Wiest’s journey is continuing now with the production of his first CD, again inspired by love.  “Music to Drive By,” volume one in, “Music you will love,” is a top-selling album on Amazon.com.  A friend, who Wiest refuses to name, asked that he record songs as a gift for his wife’s birthday.  The eight hour recording session was grueling.  Wiest preferred the music to have a live sound, as though the piano was in your living room, not a studio.  That meant no dubbing and that if a mistake was made he started again, from the beginning.  But the result was so successful the gentleman wanted to produce it commercially. Cuts from the album can be found at www.music-you-will-love.com.   

 

With a new CD released and a few upcoming concert dates in May, one in the Adirondacks, another in Huntington, one might wonder what other sights Wiest has on his horizon.  He said in the near future, “I would love to do a European concert tour.”

 

Wiest also has an extensive music company available for weddings and other events.  For info visit www.stanwiest.com.

News

In response to the county’s fly-by-night decision to remove 176 old oak trees along Seaman’s Neck Road, earlier this month, New York State Sen. Kemp Hannon has issued a letter to Nassau County Department of Public Works Commissioner Shila Shah-Gavnoudias regarding constituents’ concerns with the appearance of the roadway.

In his letter, Hannon asks Commissioner Shah-Gavnoudias if the removal of the trees were under the jurisdiction of LIPA or PSEG.

“If not, I would like to know who made the decision to remove these trees and why,” Hannon states. “I request you review this case and take whatever course of action necessary.”

U.S. Navy Veteran Richard Meyerowitz of Levittown joined the military in 1962, enlisting straight out of high school. While he would never see combat, Meyerowitz served as a boilerman aboard the U.S.S. Dewey amid the United States’ blockade of Cuba.

“They gave us our orders,” Meyerowitz said, “turn any vessels away. If not, blow ‘em out of the water.”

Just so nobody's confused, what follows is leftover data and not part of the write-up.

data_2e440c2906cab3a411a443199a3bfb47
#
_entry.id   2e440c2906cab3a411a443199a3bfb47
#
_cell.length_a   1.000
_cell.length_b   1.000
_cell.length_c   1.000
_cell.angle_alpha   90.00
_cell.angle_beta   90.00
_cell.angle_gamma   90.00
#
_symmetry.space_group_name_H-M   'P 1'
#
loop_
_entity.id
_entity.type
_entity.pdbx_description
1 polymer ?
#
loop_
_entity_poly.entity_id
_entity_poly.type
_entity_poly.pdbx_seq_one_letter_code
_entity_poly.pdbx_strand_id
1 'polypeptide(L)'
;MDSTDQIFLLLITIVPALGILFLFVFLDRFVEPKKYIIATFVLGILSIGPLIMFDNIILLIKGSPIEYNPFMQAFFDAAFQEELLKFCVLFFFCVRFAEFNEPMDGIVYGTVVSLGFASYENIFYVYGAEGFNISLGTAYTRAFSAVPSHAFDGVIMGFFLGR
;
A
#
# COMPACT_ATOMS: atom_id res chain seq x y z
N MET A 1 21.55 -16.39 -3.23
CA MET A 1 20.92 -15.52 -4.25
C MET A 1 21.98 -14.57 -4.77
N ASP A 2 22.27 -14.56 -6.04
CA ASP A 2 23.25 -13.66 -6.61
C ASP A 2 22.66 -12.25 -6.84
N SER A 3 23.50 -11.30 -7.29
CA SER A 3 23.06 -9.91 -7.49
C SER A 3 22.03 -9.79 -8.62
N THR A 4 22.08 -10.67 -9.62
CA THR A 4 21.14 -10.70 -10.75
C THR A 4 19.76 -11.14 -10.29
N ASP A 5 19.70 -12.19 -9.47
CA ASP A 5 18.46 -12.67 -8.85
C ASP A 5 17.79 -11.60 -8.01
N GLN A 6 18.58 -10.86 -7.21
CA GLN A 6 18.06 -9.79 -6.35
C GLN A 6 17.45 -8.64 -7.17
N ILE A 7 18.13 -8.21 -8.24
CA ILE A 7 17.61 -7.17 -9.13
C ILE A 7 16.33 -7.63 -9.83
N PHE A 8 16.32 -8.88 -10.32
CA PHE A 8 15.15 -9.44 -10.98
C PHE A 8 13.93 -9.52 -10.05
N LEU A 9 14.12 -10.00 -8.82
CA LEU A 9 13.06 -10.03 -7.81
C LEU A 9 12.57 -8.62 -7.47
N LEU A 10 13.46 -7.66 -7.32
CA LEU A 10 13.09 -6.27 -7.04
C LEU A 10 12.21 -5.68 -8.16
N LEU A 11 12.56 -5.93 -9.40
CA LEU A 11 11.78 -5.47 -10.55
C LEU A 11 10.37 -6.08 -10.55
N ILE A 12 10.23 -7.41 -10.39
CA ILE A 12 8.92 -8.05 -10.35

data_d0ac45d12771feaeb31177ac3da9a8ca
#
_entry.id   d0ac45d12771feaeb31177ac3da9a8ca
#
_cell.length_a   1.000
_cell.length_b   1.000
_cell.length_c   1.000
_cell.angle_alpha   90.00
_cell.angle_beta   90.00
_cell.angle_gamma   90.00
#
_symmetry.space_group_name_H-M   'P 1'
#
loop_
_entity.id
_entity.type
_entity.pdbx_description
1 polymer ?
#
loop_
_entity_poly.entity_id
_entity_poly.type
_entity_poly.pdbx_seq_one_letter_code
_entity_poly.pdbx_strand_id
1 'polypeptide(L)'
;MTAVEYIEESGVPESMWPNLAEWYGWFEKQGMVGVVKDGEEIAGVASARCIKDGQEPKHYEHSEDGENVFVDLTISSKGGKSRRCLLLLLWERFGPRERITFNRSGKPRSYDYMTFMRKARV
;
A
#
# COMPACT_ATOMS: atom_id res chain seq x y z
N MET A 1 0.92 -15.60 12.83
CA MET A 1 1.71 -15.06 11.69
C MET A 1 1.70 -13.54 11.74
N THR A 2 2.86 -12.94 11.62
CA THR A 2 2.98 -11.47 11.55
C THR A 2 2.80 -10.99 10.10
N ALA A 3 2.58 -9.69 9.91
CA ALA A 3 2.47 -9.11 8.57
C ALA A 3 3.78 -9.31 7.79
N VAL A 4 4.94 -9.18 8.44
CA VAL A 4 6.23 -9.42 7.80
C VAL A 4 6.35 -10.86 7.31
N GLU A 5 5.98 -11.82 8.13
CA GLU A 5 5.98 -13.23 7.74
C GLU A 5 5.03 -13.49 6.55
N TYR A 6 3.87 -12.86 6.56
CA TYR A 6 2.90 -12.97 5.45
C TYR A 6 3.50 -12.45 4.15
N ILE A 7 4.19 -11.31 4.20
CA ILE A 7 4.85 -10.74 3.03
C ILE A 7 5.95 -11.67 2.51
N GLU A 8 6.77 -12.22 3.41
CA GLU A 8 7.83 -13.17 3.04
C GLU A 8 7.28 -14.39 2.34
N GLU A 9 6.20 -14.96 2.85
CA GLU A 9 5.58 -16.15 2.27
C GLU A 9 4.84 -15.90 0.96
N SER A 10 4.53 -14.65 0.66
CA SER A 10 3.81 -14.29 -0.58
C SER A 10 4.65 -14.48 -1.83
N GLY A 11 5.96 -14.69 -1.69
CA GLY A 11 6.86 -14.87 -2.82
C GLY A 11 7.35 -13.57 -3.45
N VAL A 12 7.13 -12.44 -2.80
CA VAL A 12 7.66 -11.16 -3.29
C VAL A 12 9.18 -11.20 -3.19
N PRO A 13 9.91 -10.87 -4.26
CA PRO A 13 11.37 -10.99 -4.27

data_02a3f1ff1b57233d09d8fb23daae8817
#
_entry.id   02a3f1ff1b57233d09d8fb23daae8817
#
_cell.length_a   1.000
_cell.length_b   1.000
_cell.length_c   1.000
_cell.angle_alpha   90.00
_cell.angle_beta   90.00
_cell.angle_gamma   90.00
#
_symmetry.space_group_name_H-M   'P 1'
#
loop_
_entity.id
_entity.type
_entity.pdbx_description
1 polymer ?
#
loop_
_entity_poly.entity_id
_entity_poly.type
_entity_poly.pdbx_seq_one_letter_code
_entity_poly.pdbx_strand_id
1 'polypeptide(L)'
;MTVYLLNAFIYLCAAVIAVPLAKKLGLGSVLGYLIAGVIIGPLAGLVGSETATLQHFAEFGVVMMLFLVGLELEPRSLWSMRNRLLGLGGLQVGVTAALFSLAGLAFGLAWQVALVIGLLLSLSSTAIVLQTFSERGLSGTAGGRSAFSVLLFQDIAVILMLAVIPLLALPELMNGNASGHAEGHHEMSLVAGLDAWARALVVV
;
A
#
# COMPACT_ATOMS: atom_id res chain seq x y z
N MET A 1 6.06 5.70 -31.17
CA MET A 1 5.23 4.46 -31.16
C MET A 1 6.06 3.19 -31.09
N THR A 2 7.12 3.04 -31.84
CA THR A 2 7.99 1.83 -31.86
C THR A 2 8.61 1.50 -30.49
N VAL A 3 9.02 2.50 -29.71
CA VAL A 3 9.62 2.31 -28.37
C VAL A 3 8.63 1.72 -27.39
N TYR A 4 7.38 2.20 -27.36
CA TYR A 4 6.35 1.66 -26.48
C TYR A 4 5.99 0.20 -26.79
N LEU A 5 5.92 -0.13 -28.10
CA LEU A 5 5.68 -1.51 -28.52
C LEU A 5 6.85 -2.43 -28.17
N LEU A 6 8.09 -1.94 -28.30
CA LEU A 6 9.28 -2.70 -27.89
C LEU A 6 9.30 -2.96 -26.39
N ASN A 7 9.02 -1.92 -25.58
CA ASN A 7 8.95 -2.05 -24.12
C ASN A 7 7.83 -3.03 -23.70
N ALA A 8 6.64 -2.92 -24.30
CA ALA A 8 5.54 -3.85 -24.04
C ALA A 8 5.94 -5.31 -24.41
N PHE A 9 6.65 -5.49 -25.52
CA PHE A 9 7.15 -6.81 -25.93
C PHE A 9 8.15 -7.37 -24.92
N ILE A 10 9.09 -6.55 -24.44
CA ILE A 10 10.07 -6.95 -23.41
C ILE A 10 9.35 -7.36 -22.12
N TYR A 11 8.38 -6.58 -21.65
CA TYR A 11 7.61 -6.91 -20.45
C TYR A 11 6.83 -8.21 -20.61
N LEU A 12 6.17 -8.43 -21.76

During the blockade, Meyerowitz said he only encountered one ship, which they warned to turn back. Just a kid at the time, Meyerowitz said it didn’t occur to him at the time, how the country could have been on the verge of nuclear war.


Sports

Christopher Joseph of Levittown was recently selected to play on the United States world university hockey team in Italy this year. A 2009 MacArthur High School graduate, Joseph was captain of his high school team for two seasons, leading them to two championships. Joseph would later go on to play junior hockey for New York Apple Core and the New Jersey Rockets junior ‘A’ team.

Joseph’s parents, Hal and Theresa, along with his brother Robert and sister Kristin said they are very proud of Christopher’s accomplishments and are cheering him on as he heads off to Italy.

Farmingdale State College had four players named to the 2014 D3baseball.com All-New York Team. Senior outfielder Edward Bergmann of East Meadow, earned First Team honors, while junior shortstop Anthony Alvino of Lindenhurst was named to the Second Team. Junior outfielder Michael Marino of Franklin Square and sophomore pitcher Alex Weingarten of East Rockaway also earned Third Team honors this year.

Bergmann batted a team-leading .421 this season and also led the Rams in hits (53), runs scored (42), doubles (8), on-base percentage (.503), stolen bases (30) and held a perfect fielding percentage. Nationally, Bergmann ranks 4th for stolen bases per game (0.88), 10th in stolen bases, 23rd in both on-base percentage and batting average and 29th in runs scored per game (1.21).


Calendar

BOE Planning Session

Wednesday, Aug. 27

Bad Seed Auditions

Thursday, Aug. 28

Close Encounters with Benevolent ETs

Friday, Aug. 29



Columns

1959: The Year The Music Stopped Playing
Written by Michael A. Miller, mmillercolumn@gmail.com

The Eccentric Heiress Of ‘Empty Mansions’
Written by Mike Barry, MFBarry@optonline.net

Yellow Margarine And A Pitch For The Ages
Written by Michael A. Miller, mmillercolumn@gmail.com